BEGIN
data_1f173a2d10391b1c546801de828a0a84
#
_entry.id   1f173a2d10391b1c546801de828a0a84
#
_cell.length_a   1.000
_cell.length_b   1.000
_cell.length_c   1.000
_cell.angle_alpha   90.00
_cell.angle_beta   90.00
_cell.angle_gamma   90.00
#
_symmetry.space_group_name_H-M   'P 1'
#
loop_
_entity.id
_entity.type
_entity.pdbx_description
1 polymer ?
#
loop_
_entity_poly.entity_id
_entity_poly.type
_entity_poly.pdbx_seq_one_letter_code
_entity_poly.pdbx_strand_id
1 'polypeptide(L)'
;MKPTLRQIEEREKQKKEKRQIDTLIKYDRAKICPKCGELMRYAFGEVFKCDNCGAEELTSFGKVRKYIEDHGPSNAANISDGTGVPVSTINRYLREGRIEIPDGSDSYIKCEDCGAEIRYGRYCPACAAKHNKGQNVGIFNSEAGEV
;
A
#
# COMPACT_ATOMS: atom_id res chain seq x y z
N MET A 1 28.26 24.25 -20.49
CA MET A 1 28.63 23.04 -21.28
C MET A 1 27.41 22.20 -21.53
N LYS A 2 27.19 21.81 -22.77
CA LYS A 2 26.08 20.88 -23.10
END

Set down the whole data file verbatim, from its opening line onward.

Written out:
data_1f173a2d10391b1c546801de828a0a84
#
_entry.id   1f173a2d10391b1c546801de828a0a84
#
_cell.length_a   1.000
_cell.length_b   1.000
_cell.length_c   1.000
_cell.angle_alpha   90.00
_cell.angle_beta   90.00
_cell.angle_gamma   90.00
#
_symmetry.space_group_name_H-M   'P 1'
#
loop_
_entity.id
_entity.type
_entity.pdbx_description
1 polymer ?
#
loop_
_entity_poly.entity_id
_entity_poly.type
_entity_poly.pdbx_seq_one_letter_code
_entity_poly.pdbx_strand_id
1 'polypeptide(L)'
;MKPTLRQIEEREKQKKEKRQIDTLIKYDRAKICPKCGELMRYAFGEVFKCDNCGAEELTSFGKVRKYIEDHGPSNAANISDGTGVPVSTINRYLREGRIEIPDGSDSYIKCEDCGAEIRYGRYCPACAAKHNKGQNVGIFNSEAGEV
;
A
#
# COMPACT_ATOMS: atom_id res chain seq x y z
N MET A 1 28.26 24.25 -20.49
CA MET A 1 28.63 23.04 -21.28
C MET A 1 27.41 22.20 -21.53
N LYS A 2 27.19 21.81 -22.77
CA LYS A 2 26.08 20.88 -23.10